I received another respectful objection to the use of a favorite RC fashion of swearing using Jesus' mother's title given her by the RCC in my 8th-century Anglo-Saxon book HAND OF VENGEANCE. It was my corrupt monk antagonist Elaphius who used the phrase. The critic considered it to be taking the Lord's name in vain on the basis of the word "God" being in the phrase. What do you think? Is this swearing, taking God's name in vain? Do you agree or disagree?

Friday, October 10, 2014

Did Reformation really begin in Germany? VIVE LA FRANCE !

Giles & Gillian while I was writing on the Huguenots 2013
When we think of the Protestant Reformation, what is the first country that comes to mind? Almost everyone would say Germany. Who is the first person that comes to mind? Everyone would say Martin Luther. Intending no desparagement of the irrepressible Martin Luther or of Germany, is this strictly accurate? I will make the case at the Reformation Faire in my keynote address in Peoria, Illinois, October 17-18, 2014 that it's not at all accurate to say that the Reformation of the 16th century began in Germany. There was, to be sure, a wonderful and powerful work of the Spirit of God in Germany and through the ministry of Luther, but let's get this right. The Reformation began in France. Period.
Why then do we persist in crediting Germany and Luther for the Reformation? I plan to unpack this more thoroughly in my three address, but it has a great deal more to do with how difficult French names are to say for Anglos than with any solid historical evidence. And it has to do with how horrifically oppressive the French government and the papacy were in crushing the Huguenots, the enigmatic and difficult to pronounce name given to the followers of Christ and justification by faith alone in France.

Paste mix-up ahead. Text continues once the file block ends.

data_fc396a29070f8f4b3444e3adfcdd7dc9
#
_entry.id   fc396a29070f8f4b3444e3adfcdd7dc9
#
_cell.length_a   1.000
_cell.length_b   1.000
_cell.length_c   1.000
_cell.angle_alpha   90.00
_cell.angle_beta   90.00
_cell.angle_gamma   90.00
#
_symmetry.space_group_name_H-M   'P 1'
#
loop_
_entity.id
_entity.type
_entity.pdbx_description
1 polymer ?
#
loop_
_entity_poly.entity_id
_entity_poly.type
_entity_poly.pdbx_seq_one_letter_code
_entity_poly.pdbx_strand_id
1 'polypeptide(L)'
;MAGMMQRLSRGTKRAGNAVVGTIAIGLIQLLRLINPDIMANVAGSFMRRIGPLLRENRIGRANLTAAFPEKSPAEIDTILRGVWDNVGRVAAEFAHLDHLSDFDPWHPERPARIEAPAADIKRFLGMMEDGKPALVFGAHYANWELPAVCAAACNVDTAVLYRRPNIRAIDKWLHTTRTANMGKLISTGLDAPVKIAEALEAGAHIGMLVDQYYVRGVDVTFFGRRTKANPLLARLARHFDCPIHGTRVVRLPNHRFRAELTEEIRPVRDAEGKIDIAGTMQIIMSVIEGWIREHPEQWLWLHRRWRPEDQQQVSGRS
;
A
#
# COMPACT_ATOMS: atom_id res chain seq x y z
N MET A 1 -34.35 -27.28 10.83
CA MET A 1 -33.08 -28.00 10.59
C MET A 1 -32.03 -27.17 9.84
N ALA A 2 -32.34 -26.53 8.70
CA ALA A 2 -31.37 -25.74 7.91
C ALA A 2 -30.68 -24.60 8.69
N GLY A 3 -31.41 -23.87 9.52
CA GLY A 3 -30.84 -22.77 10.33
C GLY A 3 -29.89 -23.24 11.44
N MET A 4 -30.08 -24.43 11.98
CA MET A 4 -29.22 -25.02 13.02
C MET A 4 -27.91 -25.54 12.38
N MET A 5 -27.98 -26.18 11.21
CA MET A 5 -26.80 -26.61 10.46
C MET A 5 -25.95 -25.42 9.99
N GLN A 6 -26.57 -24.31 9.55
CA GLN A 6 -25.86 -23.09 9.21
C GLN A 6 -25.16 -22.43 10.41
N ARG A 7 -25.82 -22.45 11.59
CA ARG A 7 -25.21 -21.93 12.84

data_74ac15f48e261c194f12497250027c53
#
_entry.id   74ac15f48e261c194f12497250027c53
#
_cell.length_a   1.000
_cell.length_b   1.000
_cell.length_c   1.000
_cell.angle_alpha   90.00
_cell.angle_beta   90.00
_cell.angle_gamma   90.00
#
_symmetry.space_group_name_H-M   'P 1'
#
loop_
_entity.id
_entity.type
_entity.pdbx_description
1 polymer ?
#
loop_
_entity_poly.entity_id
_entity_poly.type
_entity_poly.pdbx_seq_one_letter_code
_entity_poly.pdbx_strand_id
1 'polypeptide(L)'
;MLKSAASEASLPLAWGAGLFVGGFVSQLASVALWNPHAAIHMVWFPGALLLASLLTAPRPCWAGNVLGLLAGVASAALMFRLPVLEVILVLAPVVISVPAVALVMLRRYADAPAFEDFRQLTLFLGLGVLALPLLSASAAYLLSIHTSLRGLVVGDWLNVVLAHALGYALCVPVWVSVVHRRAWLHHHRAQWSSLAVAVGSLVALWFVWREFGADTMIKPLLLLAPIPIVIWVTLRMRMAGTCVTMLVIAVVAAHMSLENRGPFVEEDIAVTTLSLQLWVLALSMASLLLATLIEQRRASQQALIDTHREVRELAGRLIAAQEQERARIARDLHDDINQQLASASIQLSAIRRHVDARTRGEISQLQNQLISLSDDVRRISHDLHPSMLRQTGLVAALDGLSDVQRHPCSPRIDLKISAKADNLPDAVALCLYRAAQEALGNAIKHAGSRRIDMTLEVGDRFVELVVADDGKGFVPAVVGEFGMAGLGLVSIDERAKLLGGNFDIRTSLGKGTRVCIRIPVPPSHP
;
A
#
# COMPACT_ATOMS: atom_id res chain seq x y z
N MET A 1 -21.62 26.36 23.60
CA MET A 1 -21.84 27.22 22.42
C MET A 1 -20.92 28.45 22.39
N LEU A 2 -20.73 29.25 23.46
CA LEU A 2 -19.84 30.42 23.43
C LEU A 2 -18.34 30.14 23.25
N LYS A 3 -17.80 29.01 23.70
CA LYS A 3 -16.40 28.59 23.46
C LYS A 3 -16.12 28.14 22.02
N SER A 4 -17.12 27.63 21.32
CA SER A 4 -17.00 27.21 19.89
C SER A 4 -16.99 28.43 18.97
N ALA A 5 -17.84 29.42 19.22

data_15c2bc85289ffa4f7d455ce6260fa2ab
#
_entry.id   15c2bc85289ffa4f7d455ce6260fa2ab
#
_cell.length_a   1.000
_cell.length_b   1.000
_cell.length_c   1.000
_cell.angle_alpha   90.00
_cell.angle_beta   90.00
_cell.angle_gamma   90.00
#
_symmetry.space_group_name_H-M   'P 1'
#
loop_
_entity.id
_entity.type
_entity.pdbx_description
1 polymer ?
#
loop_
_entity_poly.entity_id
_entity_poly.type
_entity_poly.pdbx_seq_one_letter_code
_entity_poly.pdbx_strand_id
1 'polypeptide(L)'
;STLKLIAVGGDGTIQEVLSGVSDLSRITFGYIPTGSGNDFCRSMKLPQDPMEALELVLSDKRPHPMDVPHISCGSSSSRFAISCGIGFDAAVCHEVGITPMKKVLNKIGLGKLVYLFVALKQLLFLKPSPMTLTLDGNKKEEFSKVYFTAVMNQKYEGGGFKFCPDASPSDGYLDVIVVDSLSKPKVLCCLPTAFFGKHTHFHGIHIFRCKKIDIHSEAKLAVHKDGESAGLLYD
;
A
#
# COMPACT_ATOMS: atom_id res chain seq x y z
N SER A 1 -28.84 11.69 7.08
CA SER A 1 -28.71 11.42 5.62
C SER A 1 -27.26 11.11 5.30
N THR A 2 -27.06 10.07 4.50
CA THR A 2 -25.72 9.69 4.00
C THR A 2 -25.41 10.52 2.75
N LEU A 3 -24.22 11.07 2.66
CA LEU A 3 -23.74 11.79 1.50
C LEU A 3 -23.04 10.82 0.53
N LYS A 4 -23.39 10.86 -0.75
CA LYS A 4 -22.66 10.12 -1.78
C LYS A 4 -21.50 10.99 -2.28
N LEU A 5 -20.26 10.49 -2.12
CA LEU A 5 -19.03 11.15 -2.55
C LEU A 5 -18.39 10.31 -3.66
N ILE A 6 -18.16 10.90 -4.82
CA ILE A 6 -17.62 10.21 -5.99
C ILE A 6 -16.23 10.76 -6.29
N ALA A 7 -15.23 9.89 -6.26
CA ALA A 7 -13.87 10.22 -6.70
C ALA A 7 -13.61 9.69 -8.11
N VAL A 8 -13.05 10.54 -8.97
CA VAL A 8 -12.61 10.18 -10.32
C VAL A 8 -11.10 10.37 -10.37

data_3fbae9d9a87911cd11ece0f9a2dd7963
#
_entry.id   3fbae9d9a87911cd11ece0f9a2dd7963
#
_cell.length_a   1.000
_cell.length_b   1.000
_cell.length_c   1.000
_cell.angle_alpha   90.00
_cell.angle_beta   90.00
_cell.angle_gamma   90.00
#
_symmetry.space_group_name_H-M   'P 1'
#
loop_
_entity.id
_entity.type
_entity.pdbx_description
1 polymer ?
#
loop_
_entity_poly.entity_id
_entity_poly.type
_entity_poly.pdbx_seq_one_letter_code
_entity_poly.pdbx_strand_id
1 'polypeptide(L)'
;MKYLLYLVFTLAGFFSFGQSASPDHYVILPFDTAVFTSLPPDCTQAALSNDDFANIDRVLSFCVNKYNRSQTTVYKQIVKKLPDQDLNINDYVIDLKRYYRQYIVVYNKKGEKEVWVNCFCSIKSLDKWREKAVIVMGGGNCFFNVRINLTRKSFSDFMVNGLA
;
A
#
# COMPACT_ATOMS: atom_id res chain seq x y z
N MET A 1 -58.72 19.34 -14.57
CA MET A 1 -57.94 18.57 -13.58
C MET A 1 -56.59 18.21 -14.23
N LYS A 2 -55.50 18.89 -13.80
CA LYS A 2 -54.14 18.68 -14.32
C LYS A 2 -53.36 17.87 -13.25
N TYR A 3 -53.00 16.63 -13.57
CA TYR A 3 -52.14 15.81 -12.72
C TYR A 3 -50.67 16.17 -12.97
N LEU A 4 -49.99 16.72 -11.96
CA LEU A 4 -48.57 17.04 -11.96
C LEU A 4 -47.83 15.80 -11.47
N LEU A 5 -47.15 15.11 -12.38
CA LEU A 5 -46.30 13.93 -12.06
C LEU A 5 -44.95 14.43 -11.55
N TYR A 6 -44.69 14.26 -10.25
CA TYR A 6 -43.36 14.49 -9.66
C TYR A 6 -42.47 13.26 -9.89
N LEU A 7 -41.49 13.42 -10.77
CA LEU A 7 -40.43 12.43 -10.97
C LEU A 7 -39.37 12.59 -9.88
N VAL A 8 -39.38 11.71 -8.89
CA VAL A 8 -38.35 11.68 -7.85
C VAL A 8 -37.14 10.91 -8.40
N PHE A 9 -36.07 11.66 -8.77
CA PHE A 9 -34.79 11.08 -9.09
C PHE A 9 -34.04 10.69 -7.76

Don't get me wrong here, I love Martin Luther; I just don't think it's historically accurate to think of him as the prototype Reformer. I'll unpack more reasons for this in my addresses at the Ref Faire, Peoria, but here's one: University of Paris professor Jacques Lefevre d'Etaples (there's a mouthful for any English speaker) was converted to Christ long before the great German Reformer, and was preaching the "Ineffable exchange" of the substitutionary atonement of Jesus Christ alone for sinners in Paris more than a decade before Luther nailed his 95 Theses to the door of the Castle Church in Wittenberg. If that doesn't begin to shake our confidence in Luther as the vanguard of Reform, surely this will: The first Protestant martyr burned at the stake in Paris was in 1512, almost a decade before Luther would take his valiant stand for the gospel before Emperor Charles V in Worms.
God would raise up some of the most intrepid and gifted servants of Christ in France, including John Calvin, William Farel, Renee of Ferrara, Joanne of Navarre. and Pierre Viret. Like so many Christians in the world today, believers in France in the 16th century would be brutally hunted down and tragically slaughtered by the enemies of the cross of Christ, yet the gospel would continue to spread and flourish in nearly every corner of that once great land. May our exploration of the lives of some of these valiant saints fix our eyes more clearly and more lovingly on Jesus the author and perfecter of faith. 

Join me next Friday and Saturday at Providence Presbyterian Church Peoria if you're in the neighborhood!

Tuesday, October 7, 2014

Author-Interview with fellow P&R author Brock Eastman

  1. When did you first realize you wanted to be a writer?  
I always liked to create stories. My first big winner with readers was Zog in fifth grade, but it was short and didn’t take a lot of effort. As word counts grew on my homework, my desire to write
Meet author Brock Eastman
waned. It wasn’t until college that I sat down and wrote my first book. Then titled
Evad it was actually what is now Taken and Risk in The Quest for Truth. I’m not sure I ever ‘wanted’ to be a writer as much as God opened some awesome doors and I walked through them.